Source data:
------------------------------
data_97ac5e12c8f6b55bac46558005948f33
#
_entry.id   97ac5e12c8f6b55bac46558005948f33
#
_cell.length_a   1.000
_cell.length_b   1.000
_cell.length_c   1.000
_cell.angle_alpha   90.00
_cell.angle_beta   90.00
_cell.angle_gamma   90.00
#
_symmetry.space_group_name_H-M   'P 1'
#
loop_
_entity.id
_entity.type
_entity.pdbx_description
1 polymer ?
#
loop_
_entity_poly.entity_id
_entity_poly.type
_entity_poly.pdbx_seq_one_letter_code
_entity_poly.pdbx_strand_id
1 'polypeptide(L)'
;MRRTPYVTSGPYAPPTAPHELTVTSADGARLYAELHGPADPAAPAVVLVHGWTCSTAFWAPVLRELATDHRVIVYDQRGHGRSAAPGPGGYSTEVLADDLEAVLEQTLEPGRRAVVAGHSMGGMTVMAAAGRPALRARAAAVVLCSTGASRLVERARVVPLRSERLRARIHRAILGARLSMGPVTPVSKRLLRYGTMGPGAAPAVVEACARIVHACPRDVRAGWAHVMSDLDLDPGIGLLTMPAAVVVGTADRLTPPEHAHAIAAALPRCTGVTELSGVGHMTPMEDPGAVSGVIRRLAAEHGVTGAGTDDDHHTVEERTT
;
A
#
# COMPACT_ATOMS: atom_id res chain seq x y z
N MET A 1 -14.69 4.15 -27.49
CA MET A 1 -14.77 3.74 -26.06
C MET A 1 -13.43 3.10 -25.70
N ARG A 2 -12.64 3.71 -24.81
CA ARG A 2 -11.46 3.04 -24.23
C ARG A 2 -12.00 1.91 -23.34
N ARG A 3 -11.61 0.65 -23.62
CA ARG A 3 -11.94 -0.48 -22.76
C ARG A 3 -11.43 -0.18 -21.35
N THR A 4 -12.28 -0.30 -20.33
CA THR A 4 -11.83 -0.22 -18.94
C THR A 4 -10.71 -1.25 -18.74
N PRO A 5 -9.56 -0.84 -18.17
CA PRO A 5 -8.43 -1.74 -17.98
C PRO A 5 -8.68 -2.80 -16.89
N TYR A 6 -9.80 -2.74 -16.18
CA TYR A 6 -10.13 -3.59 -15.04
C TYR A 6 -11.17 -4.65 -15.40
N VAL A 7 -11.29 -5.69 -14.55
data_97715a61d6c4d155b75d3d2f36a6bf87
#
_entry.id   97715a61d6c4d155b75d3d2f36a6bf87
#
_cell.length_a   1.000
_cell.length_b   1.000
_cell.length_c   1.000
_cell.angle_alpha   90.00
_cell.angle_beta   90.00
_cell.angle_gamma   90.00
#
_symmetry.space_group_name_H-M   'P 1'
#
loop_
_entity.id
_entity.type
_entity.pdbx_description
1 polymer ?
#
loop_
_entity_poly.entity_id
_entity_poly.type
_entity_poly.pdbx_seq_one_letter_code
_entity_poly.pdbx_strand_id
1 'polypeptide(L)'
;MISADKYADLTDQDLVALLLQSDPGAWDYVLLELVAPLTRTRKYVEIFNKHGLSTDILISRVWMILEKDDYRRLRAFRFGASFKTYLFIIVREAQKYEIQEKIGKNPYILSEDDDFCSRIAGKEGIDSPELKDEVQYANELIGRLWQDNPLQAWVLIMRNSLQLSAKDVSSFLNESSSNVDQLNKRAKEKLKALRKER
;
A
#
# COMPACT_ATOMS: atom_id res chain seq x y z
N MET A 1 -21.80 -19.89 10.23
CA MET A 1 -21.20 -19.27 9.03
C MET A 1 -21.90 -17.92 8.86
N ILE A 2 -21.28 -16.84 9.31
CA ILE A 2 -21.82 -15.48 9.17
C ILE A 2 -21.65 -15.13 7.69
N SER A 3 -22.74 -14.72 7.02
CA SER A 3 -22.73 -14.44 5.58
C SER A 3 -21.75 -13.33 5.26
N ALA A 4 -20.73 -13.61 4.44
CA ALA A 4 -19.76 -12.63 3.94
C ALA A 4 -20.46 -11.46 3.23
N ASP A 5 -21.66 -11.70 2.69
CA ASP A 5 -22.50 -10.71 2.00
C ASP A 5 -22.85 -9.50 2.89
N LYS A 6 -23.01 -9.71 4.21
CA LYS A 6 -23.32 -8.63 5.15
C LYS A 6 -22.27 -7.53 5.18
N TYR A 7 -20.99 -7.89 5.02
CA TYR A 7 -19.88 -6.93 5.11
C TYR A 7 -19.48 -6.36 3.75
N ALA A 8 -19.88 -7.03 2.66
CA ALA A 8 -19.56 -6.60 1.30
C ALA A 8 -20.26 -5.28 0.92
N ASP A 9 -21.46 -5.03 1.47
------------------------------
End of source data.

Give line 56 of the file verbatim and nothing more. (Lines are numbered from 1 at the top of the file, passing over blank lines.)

_cell.length_c   1.000